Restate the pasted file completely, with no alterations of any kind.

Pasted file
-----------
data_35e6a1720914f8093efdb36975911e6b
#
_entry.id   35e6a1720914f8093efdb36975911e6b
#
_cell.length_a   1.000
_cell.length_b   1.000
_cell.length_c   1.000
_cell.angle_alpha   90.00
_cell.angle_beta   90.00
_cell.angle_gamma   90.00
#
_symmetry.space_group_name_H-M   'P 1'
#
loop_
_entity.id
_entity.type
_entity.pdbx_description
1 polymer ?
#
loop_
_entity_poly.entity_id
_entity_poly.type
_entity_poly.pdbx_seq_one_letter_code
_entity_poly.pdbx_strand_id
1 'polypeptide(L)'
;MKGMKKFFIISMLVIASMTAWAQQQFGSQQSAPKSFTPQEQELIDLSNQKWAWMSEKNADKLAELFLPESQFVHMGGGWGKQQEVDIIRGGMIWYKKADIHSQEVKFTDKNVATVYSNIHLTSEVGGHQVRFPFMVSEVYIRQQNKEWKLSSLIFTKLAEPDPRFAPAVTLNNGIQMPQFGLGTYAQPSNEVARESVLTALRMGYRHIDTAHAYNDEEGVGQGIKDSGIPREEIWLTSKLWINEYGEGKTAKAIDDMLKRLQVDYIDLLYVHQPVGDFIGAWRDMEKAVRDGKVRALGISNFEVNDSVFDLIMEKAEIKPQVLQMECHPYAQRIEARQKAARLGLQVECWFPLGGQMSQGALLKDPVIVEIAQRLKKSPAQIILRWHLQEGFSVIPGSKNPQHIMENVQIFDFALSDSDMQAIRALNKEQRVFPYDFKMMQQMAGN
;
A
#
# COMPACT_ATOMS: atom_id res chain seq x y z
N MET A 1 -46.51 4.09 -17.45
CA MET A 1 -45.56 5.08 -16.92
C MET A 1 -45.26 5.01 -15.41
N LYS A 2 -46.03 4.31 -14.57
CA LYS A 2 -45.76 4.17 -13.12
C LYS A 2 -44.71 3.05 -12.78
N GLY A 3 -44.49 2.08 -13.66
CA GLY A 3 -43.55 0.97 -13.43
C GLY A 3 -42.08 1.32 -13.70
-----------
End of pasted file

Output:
data_35e6a1720914f8093efdb36975911e6b
#
_entry.id   35e6a1720914f8093efdb36975911e6b
#
_cell.length_a   1.000
_cell.length_b   1.000
_cell.length_c   1.000
_cell.angle_alpha   90.00
_cell.angle_beta   90.00
_cell.angle_gamma   90.00
#
_symmetry.space_group_name_H-M   'P 1'
#
loop_
_entity.id
_entity.type
_entity.pdbx_description
1 polymer ?
#
loop_
_entity_poly.entity_id
_entity_poly.type
_entity_poly.pdbx_seq_one_letter_code
_entity_poly.pdbx_strand_id
1 'polypeptide(L)'
;MKGMKKFFIISMLVIASMTAWAQQQFGSQQSAPKSFTPQEQELIDLSNQKWAWMSEKNADKLAELFLPESQFVHMGGGWGKQQEVDIIRGGMIWYKKADIHSQEVKFTDKNVATVYSNIHLTSEVGGHQVRFPFMVSEVYIRQQNKEWKLSSLIFTKLAEPDPRFAPAVTLNNGIQMPQFGLGTYAQPSNEVARESVLTALRMGYRHIDTAHAYNDEEGVGQGIKDSGIPREEIWLTSKLWINEYGEGKTAKAIDDMLKRLQVDYIDLLYVHQPVGDFIGAWRDMEKAVRDGKVRALGISNFEVNDSVFDLIMEKAEIKPQVLQMECHPYAQRIEARQKAARLGLQVECWFPLGGQMSQGALLKDPVIVEIAQRLKKSPAQIILRWHLQEGFSVIPGSKNPQHIMENVQIFDFALSDSDMQAIRALNKEQRVFPYDFKMMQQMAGN
;
A
#
# COMPACT_ATOMS: atom_id res chain seq x y z
N MET A 1 -46.51 4.09 -17.45
CA MET A 1 -45.56 5.08 -16.92
C MET A 1 -45.26 5.01 -15.41
N LYS A 2 -46.03 4.31 -14.57
CA LYS A 2 -45.76 4.17 -13.12
C LYS A 2 -44.71 3.05 -12.78
N GLY A 3 -44.49 2.08 -13.66
CA GLY A 3 -43.55 0.97 -13.43
C GLY A 3 -42.08 1.32 -13.70